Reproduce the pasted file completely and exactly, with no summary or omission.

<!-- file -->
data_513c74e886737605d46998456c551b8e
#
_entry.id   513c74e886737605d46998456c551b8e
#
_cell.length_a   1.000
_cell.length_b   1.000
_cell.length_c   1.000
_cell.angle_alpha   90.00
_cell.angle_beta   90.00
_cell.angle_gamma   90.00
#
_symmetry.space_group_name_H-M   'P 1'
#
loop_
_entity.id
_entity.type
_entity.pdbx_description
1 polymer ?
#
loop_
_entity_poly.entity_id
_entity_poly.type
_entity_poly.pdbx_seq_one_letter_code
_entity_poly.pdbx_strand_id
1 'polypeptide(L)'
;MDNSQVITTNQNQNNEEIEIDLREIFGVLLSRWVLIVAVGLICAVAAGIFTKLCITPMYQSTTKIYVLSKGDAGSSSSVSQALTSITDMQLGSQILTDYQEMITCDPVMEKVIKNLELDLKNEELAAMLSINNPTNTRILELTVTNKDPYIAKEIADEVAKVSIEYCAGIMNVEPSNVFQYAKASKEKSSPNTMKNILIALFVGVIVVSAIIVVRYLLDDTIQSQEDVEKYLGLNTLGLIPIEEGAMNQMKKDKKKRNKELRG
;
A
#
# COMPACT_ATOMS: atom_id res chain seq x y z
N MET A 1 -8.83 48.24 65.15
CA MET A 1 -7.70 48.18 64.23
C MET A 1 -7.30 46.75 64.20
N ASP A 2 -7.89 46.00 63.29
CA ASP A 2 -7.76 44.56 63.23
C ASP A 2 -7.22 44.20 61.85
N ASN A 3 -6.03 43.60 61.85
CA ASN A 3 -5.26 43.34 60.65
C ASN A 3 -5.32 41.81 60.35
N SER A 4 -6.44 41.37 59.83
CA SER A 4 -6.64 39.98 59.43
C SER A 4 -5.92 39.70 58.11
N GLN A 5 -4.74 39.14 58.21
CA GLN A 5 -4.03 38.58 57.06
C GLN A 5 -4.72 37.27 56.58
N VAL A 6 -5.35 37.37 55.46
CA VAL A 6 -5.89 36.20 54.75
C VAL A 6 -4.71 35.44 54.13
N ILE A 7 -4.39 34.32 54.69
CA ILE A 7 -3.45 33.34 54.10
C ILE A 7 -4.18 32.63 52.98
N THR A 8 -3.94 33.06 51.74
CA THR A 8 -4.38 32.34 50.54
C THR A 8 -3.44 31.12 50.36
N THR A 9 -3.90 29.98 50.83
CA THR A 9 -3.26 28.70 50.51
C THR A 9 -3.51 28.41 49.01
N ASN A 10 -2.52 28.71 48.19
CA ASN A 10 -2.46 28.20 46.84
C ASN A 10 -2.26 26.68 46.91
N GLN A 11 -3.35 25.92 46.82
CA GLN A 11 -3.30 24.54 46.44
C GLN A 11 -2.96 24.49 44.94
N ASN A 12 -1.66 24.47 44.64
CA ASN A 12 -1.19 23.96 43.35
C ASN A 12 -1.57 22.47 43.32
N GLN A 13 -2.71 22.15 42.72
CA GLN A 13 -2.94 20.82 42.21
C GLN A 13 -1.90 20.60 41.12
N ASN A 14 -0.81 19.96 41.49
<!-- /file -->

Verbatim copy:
data_513c74e886737605d46998456c551b8e
#
_entry.id   513c74e886737605d46998456c551b8e
#
_cell.length_a   1.000
_cell.length_b   1.000
_cell.length_c   1.000
_cell.angle_alpha   90.00
_cell.angle_beta   90.00
_cell.angle_gamma   90.00
#
_symmetry.space_group_name_H-M   'P 1'
#
loop_
_entity.id
_entity.type
_entity.pdbx_description
1 polymer ?
#
loop_
_entity_poly.entity_id
_entity_poly.type
_entity_poly.pdbx_seq_one_letter_code
_entity_poly.pdbx_strand_id
1 'polypeptide(L)'
;MDNSQVITTNQNQNNEEIEIDLREIFGVLLSRWVLIVAVGLICAVAAGIFTKLCITPMYQSTTKIYVLSKGDAGSSSSVSQALTSITDMQLGSQILTDYQEMITCDPVMEKVIKNLELDLKNEELAAMLSINNPTNTRILELTVTNKDPYIAKEIADEVAKVSIEYCAGIMNVEPSNVFQYAKASKEKSSPNTMKNILIALFVGVIVVSAIIVVRYLLDDTIQSQEDVEKYLGLNTLGLIPIEEGAMNQMKKDKKKRNKELRG
;
A
#
# COMPACT_ATOMS: atom_id res chain seq x y z
N MET A 1 -8.83 48.24 65.15
CA MET A 1 -7.70 48.18 64.23
C MET A 1 -7.30 46.75 64.20
N ASP A 2 -7.89 46.00 63.29
CA ASP A 2 -7.76 44.56 63.23
C ASP A 2 -7.22 44.20 61.85
N ASN A 3 -6.03 43.60 61.85
CA ASN A 3 -5.26 43.34 60.65
C ASN A 3 -5.32 41.81 60.35
N SER A 4 -6.44 41.37 59.83
CA SER A 4 -6.64 39.98 59.43
C SER A 4 -5.92 39.70 58.11
N GLN A 5 -4.74 39.14 58.21
CA GLN A 5 -4.03 38.58 57.06
C GLN A 5 -4.72 37.27 56.58
N VAL A 6 -5.35 37.37 55.46
CA VAL A 6 -5.89 36.20 54.75
C VAL A 6 -4.71 35.44 54.13
N ILE A 7 -4.39 34.32 54.69
CA ILE A 7 -3.45 33.34 54.10
C ILE A 7 -4.18 32.63 52.98
N THR A 8 -3.94 33.06 51.74
CA THR A 8 -4.38 32.34 50.54
C THR A 8 -3.44 31.12 50.36
N THR A 9 -3.90 29.98 50.83
CA THR A 9 -3.26 28.70 50.51
C THR A 9 -3.51 28.41 49.01
N ASN A 10 -2.52 28.71 48.19
CA ASN A 10 -2.46 28.20 46.84
C ASN A 10 -2.26 26.68 46.91
N GLN A 11 -3.35 25.92 46.82
CA GLN A 11 -3.30 24.54 46.44
C GLN A 11 -2.96 24.49 44.94
N ASN A 12 -1.66 24.47 44.64
CA ASN A 12 -1.19 23.96 43.35
C ASN A 12 -1.57 22.47 43.32
N GLN A 13 -2.71 22.15 42.72
CA GLN A 13 -2.94 20.82 42.21
C GLN A 13 -1.90 20.60 41.12
N ASN A 14 -0.81 19.96 41.49